Annual Review of Alzheimer’s Investigational Agents Demands ActionIn June, the Cleveland Clinic Lou Ruvo Center for Brain Health released its annual report on Alzheimer’s disease (AD) drug development. Based on a survey of all trials reported on the website ClinicalTrials.Gov, the authors found an urgent need to increase the number of agents entering the AD pipeline to accelerate the drug testing and approval process.

According to the authors – the likelihood of reaching the national goal to develop a meaningful therapy by 2025 as established by the Obama Administration – is in jeopardy. The paper, “Alzheimer’s Disease Drug Development: Pipeline 2017,” is the Lou Ruvo Center for Brain Health’s second annual review of AD drug development and appears in the journal Alzheimer’s & Dementia: Translational Research & Clinical Trials Interventions (TRCI).

The comprehensive analysis reveals the immediate challenges of AD drug development:

  • High drug failure rates
  • Slow clinical trial recruitment
  • A lack of sufficient funding

The total cost of AD in the U.S. is expected to reach an unsupportable $1 trillion by 2050 with an estimated 100 million people worldwide affected by the disease.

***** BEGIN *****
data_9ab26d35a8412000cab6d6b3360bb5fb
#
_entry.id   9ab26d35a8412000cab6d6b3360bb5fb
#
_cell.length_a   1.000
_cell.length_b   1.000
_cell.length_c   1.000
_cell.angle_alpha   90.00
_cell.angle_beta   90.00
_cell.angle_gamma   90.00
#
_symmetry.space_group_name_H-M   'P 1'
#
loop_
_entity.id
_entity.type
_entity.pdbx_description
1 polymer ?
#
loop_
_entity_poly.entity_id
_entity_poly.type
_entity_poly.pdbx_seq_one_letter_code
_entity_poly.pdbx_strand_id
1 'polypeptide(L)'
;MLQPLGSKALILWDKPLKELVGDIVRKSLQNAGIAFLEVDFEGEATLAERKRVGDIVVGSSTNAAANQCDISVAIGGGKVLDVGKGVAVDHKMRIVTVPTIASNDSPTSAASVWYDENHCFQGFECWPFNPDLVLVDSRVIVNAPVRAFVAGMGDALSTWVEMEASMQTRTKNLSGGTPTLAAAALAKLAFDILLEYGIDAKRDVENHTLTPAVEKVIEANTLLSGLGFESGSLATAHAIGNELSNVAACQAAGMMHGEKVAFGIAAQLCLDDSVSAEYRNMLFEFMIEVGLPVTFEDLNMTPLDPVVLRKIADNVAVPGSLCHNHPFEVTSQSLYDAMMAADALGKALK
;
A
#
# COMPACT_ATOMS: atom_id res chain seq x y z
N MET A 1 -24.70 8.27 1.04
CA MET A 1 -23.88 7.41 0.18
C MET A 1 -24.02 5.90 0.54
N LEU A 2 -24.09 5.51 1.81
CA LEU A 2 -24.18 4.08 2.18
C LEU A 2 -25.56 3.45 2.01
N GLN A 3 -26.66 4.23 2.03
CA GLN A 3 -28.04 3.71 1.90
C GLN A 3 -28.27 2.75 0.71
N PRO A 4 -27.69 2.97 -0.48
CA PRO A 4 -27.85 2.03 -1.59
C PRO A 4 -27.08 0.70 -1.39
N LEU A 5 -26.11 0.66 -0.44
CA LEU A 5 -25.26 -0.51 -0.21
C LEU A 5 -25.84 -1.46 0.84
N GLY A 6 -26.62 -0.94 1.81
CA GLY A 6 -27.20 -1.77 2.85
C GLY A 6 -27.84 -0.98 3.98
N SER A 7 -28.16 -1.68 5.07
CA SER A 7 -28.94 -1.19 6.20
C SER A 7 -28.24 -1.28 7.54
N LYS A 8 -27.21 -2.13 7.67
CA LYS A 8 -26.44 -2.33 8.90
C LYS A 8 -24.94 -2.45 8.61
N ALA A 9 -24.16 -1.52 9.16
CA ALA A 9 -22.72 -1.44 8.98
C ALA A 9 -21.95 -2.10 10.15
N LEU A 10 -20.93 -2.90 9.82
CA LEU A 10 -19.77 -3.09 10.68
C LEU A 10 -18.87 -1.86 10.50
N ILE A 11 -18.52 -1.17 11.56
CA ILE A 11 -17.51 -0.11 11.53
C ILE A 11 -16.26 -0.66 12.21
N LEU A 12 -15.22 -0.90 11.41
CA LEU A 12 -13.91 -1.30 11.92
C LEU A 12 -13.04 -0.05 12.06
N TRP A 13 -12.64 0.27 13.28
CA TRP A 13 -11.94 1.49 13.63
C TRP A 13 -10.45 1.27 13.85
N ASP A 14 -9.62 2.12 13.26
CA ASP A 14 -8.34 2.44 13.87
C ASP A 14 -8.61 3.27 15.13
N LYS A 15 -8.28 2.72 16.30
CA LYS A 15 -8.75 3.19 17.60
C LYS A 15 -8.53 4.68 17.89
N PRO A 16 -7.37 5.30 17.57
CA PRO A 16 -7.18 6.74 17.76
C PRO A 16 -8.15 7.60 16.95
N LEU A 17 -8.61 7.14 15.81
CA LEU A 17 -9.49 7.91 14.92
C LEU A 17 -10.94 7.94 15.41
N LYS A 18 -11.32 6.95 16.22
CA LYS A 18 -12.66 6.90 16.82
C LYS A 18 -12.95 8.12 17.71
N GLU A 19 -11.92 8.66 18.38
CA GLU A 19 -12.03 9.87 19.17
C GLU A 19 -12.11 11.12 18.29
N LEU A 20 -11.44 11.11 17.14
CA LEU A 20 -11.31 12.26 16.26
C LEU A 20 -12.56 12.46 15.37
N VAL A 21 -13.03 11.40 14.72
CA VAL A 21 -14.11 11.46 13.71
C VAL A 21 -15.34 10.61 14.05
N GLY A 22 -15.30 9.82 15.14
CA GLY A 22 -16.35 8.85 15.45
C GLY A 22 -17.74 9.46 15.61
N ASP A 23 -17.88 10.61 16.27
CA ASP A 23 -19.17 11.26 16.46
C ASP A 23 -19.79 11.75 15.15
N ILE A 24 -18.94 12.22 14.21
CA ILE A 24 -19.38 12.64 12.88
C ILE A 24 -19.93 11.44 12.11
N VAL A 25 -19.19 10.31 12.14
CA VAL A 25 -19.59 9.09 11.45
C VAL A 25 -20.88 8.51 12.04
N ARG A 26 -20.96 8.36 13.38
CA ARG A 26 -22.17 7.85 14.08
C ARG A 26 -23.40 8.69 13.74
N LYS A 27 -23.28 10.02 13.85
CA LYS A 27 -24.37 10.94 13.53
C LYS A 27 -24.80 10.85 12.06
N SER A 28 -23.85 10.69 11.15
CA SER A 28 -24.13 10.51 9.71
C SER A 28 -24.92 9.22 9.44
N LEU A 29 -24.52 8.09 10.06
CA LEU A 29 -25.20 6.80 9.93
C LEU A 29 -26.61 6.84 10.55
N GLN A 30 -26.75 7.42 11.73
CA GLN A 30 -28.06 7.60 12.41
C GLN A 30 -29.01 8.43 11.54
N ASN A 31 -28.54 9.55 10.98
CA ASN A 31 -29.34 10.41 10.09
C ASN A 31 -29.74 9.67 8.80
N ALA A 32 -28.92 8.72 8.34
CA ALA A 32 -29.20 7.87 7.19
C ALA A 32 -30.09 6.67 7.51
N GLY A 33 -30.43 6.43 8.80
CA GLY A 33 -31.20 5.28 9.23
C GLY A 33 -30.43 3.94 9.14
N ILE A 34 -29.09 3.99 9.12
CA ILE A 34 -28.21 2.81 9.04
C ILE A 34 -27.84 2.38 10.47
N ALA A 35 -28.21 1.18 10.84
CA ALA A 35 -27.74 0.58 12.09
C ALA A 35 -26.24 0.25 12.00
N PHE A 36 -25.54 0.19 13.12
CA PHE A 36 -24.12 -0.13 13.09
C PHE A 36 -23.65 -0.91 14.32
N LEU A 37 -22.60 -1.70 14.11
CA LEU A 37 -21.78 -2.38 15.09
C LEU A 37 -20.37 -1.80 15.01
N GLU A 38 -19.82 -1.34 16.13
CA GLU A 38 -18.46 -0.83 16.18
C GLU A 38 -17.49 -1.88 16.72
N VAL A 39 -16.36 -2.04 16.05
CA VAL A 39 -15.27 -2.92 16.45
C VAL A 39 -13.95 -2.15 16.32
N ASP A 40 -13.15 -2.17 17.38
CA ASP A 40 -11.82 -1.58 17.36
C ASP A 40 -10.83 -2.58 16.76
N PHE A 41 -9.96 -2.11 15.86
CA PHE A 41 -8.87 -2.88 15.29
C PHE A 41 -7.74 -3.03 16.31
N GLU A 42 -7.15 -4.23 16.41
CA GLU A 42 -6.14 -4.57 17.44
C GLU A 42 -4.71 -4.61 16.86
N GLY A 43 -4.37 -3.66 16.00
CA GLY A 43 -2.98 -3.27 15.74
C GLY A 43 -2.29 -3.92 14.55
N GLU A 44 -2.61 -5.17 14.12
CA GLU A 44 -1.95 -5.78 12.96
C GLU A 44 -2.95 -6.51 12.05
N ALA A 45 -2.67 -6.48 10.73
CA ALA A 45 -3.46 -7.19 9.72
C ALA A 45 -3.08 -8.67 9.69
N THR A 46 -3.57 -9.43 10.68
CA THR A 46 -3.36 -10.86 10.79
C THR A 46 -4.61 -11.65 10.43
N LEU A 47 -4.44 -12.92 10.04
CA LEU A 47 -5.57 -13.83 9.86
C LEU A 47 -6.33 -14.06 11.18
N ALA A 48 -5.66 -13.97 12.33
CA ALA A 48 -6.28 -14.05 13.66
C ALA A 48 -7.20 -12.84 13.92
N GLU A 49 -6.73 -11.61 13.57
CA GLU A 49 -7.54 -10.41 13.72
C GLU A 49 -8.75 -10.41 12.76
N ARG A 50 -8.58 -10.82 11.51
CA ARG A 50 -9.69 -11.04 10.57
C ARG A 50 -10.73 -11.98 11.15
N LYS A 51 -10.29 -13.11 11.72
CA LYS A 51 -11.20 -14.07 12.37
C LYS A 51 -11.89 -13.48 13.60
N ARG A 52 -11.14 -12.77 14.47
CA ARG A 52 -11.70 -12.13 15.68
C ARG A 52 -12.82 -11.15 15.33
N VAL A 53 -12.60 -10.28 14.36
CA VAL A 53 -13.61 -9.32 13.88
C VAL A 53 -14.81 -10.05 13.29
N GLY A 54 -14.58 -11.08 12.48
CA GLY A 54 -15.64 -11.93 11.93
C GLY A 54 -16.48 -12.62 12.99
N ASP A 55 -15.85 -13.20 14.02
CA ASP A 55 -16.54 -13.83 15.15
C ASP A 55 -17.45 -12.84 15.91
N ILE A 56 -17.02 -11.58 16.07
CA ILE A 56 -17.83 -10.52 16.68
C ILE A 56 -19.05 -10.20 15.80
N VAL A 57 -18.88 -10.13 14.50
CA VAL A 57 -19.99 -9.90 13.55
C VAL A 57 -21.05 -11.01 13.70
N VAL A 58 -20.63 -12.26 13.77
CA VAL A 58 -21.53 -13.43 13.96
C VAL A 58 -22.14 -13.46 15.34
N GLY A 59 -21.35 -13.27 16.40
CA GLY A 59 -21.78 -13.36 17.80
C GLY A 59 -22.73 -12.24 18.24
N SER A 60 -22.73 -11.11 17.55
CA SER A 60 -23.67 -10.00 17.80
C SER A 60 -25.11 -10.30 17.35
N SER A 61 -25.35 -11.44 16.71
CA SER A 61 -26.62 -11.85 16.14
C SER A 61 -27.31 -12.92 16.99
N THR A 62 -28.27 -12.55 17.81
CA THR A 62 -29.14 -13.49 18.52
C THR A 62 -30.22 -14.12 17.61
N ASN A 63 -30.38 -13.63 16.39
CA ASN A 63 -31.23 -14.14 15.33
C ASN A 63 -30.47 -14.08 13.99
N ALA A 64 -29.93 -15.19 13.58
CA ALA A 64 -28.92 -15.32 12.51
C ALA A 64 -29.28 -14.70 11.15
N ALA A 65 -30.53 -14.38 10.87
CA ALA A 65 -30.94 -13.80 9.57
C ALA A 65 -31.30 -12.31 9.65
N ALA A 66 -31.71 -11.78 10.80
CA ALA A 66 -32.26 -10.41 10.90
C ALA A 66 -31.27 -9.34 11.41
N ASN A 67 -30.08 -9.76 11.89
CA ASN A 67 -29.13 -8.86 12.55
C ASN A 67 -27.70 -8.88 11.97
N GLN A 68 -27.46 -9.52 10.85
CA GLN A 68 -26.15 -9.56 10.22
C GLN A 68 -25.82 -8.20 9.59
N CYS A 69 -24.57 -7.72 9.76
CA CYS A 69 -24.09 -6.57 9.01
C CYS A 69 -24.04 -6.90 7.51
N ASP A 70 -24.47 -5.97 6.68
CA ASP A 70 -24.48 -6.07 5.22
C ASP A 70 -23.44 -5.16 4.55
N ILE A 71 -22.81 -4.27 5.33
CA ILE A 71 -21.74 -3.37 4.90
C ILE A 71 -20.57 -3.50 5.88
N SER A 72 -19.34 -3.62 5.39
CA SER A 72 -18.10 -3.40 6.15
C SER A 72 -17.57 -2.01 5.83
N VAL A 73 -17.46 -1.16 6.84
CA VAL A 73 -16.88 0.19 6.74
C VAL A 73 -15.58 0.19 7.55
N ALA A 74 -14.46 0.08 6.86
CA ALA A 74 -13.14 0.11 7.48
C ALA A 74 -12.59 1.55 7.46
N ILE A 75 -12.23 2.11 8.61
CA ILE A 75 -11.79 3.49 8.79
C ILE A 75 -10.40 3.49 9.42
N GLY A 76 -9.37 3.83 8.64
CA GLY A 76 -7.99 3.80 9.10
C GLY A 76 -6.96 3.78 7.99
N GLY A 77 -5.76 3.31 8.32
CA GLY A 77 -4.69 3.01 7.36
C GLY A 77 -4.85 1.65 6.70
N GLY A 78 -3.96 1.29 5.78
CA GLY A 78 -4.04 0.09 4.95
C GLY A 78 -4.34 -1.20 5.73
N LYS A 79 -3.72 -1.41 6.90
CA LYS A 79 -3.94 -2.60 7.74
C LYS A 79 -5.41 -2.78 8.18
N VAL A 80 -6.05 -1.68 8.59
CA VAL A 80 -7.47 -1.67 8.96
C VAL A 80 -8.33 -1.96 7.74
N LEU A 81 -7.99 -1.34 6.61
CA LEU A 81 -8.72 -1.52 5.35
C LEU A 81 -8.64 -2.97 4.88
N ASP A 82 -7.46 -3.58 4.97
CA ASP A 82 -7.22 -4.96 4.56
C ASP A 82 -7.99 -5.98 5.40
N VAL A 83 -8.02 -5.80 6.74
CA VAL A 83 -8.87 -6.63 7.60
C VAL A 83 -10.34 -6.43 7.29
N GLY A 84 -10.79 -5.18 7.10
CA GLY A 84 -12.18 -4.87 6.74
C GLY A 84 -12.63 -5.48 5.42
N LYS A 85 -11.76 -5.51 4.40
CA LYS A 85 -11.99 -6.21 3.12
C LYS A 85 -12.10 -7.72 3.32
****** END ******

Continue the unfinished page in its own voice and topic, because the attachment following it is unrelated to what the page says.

“The AD pipeline is small with only 105 agents in the pipeline, and compared to the 2016 pipeline, there are only eight new agents in Phase I, illustrating a desperately slow period in AD drug development,” says Jeffrey Cummings, MD, ScD, Director, Cleveland Clinic Lou Ruvo Center for Brain Health and the paper’s lead author.

While there are promising agents in the pipeline that may prove successful, the high failure rate of candidate agents (99.6%) makes the goal of having a new drug that can adequately respond to the AD epidemic by 2025 uncertain.

Dr. Cummings and his fellow authors suggest that repurposing drugs already approved by the FDA to treat other diseases can speed up the drug development timeline, and utilizing biomarkers or hallmarks of AD to identify qualified clinical trial participants will expedite the recruitment process.

You can help

The largest impediment to developing new drugs for AD is slow recruitment of participants to clinical trials. 

If you or a family member are interested in participating in a clinical trial for the prevention of Alzheimer’s, please contact us at [email protected].